Here’s one more, just because. In case you missed it, here’s the original post with more photos.
Last week brought frozen temperatures back to southern New England. The birdbath was mostly frozen but a few industrious birds found the right spots to get a drink. Here’s a male eastern bluebird.
(Repeat text from yesterday) With many of us working from home or otherwise “physical distancing” as we combat COVID-19, I will post series of photos that are at least vaguely related to our dealing with the crisis. I’ve already done commingling species as a nod to social distancing. This week’s theme is birdbaths to highlight the need for hand washing. (Even though most birds in this series will be drinking and not bathing.)
There will be more on this coming next week when the next For the Birds column is posted here, but here’s a teaser photo to get you through a weekend of isolation. Moral of the story in short: offer water to the birds too.
Here is the latest For the Birds column, which runs weekly in several New England newspaper.
Sorry, but I have to go back to writing about bluebirds. After several weeks of writing about bluebirds that other people had in their yards, I finally got some of my own.
I would imagine no apology is necessary, however, as who doesn’t like to hear, read and talk about bluebirds?
I walked into my sunroom and saw through the window just a flash of a bird out of the corner of my eye. The bird had been perched on one of the arms of the feeder pole system and disappeared into woods behind my house.
That was a bluebird, I know it, I told myself, even though I got only the shortest of looks in my peripheral Continue reading
After several weeks of writing about eastern bluebirds that other people have seen, I finally got a few of my own this weekend. I caught a glimpse of one flying away from my feeding station that includes suet, sunflower seeds and Nyjer seed. My guess is that the bird flew away disappointed as mealworms are their favorite food (at least in terms of backyard feeding.) So, of course, I rushed out there with a handful of mealworms and spread them out on the deck railing. Within half an hour a male and female bluebird were enjoying the dried morsels.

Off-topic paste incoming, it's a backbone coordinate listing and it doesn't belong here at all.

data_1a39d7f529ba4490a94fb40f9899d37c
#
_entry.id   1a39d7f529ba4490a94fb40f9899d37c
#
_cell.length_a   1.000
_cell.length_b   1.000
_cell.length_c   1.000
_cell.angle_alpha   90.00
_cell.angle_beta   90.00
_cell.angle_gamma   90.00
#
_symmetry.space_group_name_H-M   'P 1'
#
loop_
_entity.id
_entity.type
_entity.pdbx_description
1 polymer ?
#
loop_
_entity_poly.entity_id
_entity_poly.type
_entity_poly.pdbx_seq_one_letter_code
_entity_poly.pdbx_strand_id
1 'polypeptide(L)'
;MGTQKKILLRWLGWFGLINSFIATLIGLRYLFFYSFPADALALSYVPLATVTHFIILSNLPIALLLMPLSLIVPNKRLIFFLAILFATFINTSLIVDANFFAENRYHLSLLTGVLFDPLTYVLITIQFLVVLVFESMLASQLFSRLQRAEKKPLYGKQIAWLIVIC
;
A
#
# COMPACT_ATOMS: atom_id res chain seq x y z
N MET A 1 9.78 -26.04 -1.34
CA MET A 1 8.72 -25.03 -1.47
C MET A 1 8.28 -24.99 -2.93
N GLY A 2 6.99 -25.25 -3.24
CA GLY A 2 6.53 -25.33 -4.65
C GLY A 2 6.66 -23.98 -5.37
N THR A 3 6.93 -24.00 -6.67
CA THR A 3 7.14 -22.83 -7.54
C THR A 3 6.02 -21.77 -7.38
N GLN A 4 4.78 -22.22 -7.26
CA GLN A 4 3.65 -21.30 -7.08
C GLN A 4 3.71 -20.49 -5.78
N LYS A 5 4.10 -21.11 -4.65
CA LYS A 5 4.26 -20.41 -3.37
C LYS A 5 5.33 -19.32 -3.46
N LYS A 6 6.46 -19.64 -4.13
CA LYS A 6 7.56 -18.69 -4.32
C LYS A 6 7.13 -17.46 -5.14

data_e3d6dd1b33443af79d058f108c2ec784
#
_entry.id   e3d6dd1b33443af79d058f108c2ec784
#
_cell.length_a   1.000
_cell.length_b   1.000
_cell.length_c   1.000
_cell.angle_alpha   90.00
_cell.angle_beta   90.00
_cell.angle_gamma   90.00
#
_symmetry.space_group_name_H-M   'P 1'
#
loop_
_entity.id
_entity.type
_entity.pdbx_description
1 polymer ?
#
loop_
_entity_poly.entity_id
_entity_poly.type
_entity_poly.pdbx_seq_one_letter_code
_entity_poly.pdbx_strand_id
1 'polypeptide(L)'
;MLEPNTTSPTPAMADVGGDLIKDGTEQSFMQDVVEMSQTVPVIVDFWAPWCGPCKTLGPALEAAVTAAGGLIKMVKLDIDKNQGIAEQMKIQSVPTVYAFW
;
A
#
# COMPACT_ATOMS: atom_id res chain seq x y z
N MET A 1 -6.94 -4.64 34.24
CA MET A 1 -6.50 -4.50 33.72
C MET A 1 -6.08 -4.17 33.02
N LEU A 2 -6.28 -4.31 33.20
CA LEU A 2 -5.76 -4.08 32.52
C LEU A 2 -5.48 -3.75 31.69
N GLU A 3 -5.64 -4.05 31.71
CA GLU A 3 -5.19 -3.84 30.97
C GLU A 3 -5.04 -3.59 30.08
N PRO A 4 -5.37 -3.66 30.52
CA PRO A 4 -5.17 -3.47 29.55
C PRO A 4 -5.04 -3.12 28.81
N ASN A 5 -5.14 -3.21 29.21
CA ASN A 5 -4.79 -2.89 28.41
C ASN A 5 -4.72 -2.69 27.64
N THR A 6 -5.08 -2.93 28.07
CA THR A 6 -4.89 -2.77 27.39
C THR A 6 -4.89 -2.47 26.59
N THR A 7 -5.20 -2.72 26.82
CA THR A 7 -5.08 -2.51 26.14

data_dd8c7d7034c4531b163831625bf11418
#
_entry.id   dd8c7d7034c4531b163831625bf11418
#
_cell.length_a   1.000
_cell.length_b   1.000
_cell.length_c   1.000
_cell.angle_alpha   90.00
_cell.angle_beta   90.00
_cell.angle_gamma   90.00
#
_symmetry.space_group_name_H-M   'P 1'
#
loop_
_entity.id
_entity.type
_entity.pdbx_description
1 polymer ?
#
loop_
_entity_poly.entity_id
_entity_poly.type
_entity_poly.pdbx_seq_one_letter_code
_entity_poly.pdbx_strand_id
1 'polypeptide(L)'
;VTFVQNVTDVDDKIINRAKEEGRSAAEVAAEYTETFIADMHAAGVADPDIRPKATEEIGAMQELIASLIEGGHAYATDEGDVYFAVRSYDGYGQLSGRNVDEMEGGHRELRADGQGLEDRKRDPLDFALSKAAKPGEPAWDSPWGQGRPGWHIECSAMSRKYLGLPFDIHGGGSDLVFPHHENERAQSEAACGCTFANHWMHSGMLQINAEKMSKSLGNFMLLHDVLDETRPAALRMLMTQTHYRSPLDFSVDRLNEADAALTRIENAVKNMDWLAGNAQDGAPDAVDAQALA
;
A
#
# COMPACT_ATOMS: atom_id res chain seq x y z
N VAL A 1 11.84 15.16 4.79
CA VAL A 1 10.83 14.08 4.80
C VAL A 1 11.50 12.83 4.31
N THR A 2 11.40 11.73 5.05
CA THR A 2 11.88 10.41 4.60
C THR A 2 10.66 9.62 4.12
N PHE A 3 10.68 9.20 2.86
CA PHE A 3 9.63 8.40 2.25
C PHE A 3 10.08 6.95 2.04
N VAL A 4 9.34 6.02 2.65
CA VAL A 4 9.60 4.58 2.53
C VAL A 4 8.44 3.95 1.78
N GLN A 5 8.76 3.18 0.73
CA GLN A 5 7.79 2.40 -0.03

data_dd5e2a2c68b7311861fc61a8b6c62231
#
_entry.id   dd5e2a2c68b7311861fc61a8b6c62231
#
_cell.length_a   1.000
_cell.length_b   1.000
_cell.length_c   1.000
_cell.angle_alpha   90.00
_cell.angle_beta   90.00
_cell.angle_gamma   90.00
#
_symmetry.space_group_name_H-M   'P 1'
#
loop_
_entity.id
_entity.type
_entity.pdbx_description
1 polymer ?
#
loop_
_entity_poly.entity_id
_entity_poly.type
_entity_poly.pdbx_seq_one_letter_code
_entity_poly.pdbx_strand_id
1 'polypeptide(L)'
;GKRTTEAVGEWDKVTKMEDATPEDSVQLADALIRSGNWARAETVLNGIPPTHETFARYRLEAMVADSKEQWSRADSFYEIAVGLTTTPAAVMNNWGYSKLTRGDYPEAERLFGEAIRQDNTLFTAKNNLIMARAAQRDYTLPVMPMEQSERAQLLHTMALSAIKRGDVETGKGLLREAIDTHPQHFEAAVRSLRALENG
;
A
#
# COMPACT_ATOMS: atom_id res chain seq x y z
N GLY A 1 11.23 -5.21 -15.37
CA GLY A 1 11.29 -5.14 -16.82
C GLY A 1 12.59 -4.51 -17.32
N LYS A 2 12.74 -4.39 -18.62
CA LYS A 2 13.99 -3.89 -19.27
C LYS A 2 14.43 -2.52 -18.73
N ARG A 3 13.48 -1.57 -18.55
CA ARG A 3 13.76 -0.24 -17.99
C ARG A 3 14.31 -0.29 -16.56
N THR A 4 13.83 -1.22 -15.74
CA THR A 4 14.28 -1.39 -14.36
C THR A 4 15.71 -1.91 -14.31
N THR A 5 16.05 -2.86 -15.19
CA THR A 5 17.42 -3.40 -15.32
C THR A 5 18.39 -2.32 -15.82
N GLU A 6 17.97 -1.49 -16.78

More on this to come! In the meantime, here are a few more shots. Also, feel free to look back on some past posts on this site to see how this has become the Winter of the Bluebird in New England.
I thought it was going to be the winter of the junco again, but it’s looking more and more like the winter of the bluebird.
Last year was the winter of the barred owl. As you recall, barred owls were being seen in great numbers all throughout New England. Experts had conflicting theories on why so many of these beautiful owls were being seen, but there is no denying that more than usual were found. On one trip to visit my brother in upstate New York, I found two barred owls. The second owl was perched atop a Welcome to New York sign on the Vermont border.
Several years ago, Christmas Bird Count results were teeming with huge dark-eyed junco numbers. Whereas there are usually hundreds of juncos in a particular count area, there were thousands that year. I dubbed it the winter of the junco and have been on the lookout for similar anecdotal phenomena since then.
Who can forget the winter of the snowy owl a few years back? I can recall robins and pine siskins being highlighted in previous winters.
As I drive to work every day, one stretch of a particular road often has a large flock of juncos. They scatter as I drive by; their white-outlined tails giving away their i Continue reading
Eastern Bluebirds, similar to American Robins, are thought of as mostly a spring and summer bird in New England. I love finding an active bluebird box in April or May and watching the parents go back and forth feeding the youngsters hidden inside the box.
But Eastern Bluebirds are also commonly found in New England during the winter. I love seeing them after a snowfall; how their bright blue and orange seem even brighter against the white backdrop. Bluebird Continue reading
Here’s my For the Birds column from last week. Since I wrote it I have received a few more emails from readers who have seen bluebirds this winter. In fact, one reader wrote to say he saw seven Eastern Bluebirds pile into a single birdhouse to stay warm. (Note, the above photo was taken by a reader from New Hampshire).
It seems that every winter has its bird. Last year, of course, it was the Snowy Owl. A few years ago it was the Common Redpoll and, before that, the Pine Siskin.
Every year it seems a certain species of bird “irrupts” into New England and sets the birding world abuzz. An irruption is when birds come to a region in large numbers, presumably because their food source is scarce on their typical wintering grounds. The term usually refers to northern birds, especially finches, coming south for the winter.
I can remember a winter when the Dark-eyed Junco was bird of winter. We see them every winter in New England, but during this particula Continue reading